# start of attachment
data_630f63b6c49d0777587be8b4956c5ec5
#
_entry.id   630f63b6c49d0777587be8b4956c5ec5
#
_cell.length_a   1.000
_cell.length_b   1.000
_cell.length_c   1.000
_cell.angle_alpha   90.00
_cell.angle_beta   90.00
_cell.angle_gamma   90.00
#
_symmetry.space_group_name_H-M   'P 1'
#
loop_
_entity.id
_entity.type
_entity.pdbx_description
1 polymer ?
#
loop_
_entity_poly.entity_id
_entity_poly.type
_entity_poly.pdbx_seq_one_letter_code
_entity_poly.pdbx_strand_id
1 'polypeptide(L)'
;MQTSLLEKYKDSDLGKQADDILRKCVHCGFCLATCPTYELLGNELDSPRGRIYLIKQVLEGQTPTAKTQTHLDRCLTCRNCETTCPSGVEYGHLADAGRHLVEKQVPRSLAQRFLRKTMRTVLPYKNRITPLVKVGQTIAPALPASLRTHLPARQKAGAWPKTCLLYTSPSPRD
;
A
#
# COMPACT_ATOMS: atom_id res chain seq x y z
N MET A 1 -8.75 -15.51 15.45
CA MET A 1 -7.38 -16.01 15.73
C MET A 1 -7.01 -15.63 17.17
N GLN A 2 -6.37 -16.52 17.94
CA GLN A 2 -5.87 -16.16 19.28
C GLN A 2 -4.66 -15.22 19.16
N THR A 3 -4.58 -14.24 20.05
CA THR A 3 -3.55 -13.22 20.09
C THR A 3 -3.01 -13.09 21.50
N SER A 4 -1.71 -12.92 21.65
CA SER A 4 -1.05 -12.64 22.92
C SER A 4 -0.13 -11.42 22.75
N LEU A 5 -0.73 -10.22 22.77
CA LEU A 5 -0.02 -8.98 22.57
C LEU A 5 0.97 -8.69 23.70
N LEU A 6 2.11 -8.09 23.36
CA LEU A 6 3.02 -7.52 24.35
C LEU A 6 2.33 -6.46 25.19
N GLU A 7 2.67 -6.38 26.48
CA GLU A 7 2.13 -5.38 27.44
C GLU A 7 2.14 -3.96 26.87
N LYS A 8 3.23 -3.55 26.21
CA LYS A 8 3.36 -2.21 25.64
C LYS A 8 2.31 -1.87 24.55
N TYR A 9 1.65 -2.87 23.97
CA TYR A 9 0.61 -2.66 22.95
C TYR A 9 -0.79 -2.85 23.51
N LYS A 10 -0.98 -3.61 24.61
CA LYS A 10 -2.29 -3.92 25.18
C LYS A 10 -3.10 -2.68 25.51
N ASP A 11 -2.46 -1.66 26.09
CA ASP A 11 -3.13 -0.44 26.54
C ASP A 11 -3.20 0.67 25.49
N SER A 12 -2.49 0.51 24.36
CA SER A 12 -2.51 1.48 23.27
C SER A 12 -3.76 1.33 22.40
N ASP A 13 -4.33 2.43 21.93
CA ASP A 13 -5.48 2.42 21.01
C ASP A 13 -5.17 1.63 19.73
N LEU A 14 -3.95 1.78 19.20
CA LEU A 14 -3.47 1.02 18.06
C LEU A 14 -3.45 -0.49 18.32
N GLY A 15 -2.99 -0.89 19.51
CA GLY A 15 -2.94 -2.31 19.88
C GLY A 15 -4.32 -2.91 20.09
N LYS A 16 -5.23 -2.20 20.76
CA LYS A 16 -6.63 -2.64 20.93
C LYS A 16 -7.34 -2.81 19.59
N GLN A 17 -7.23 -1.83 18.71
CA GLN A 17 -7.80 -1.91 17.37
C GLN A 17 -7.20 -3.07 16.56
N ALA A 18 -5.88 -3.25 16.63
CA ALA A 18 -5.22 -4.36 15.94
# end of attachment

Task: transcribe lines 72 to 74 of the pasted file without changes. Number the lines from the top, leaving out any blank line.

C LEU A 14 -3.45 -0.49 18.32
N GLY A 15 -2.99 -0.89 19.51
CA GLY A 15 -2.94 -2.31 19.88